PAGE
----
There is not one single election to decide this as happens in parliamentary democracies such as the United Kingdom. In the United States, there are many different elections that decide which party will control each house of Congress.
The elections for the House of Representatives are fairly simple. Every two years, all of the seats are up for election. But each seat is decided in its own election. There is not one big election where people choose either the Democratic Party or the Republican Party. Instead, all 435 seats are decided in individual elections that generally include Republicans and Democrats but can also include people from other parties. Whichever party wins the majority of the individual elections will control the House.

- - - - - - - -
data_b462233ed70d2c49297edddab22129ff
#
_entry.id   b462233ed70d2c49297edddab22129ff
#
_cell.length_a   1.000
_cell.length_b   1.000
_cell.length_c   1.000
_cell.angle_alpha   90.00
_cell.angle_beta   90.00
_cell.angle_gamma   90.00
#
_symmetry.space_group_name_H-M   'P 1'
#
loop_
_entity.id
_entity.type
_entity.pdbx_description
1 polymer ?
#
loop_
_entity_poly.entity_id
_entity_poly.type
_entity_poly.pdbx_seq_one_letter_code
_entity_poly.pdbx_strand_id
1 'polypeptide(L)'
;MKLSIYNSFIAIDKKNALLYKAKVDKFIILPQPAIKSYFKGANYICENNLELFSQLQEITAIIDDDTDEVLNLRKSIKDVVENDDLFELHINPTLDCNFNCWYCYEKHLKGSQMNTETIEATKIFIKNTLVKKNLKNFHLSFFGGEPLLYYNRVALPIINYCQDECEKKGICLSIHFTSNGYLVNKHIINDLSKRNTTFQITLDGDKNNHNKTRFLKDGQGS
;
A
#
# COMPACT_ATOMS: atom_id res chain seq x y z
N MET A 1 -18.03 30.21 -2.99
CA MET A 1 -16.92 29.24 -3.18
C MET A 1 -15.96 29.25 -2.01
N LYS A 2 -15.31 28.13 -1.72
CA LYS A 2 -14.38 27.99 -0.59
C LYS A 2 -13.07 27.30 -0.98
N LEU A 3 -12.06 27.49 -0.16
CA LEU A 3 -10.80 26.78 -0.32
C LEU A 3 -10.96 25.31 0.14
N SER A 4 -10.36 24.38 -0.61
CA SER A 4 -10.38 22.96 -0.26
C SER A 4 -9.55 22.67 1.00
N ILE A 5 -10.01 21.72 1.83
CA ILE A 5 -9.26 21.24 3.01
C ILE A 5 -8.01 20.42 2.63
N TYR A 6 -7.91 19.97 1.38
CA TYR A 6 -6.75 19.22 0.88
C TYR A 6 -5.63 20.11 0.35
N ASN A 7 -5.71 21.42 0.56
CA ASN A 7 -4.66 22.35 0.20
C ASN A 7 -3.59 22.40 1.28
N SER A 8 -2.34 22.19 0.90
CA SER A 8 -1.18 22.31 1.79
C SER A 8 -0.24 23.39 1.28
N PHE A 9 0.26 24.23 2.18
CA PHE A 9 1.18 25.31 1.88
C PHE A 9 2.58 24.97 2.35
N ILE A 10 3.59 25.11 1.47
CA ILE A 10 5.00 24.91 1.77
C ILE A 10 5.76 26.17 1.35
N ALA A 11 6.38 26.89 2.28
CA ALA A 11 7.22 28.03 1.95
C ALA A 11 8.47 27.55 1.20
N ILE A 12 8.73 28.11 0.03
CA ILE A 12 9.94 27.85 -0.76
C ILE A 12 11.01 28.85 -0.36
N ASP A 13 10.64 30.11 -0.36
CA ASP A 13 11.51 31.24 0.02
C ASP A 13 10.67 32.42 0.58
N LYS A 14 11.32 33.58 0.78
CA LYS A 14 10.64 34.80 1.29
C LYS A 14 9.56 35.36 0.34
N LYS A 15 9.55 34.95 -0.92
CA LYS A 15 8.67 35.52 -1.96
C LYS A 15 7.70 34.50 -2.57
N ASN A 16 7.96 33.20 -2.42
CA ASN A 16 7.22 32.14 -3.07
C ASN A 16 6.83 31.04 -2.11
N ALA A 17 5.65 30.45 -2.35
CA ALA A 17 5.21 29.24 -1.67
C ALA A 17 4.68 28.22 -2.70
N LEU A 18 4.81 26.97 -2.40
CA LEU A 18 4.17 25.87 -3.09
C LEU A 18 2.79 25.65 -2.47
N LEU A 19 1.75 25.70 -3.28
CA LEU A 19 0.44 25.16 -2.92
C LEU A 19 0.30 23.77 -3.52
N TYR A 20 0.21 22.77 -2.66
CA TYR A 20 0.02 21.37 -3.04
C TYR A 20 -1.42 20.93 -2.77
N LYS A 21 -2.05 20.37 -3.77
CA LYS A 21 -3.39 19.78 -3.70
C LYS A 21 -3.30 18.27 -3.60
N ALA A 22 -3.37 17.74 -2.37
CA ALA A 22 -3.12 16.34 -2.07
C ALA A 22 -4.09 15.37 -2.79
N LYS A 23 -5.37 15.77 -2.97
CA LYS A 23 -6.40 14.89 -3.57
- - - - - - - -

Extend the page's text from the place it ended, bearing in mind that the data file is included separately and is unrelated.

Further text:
In the Senate, things are a little more complicated. The Senate is controlled by whichever party holds the most seats. However, only one-third of these seats are up for election every two years. Each seat is only up for election every six years. So there is no one election that ever determines who will hold each seat in the Senate.
Of course, it is possible (as is the case today) that one party will control the Senate and one will control the House. In that case, no party can be said to control all of Congress.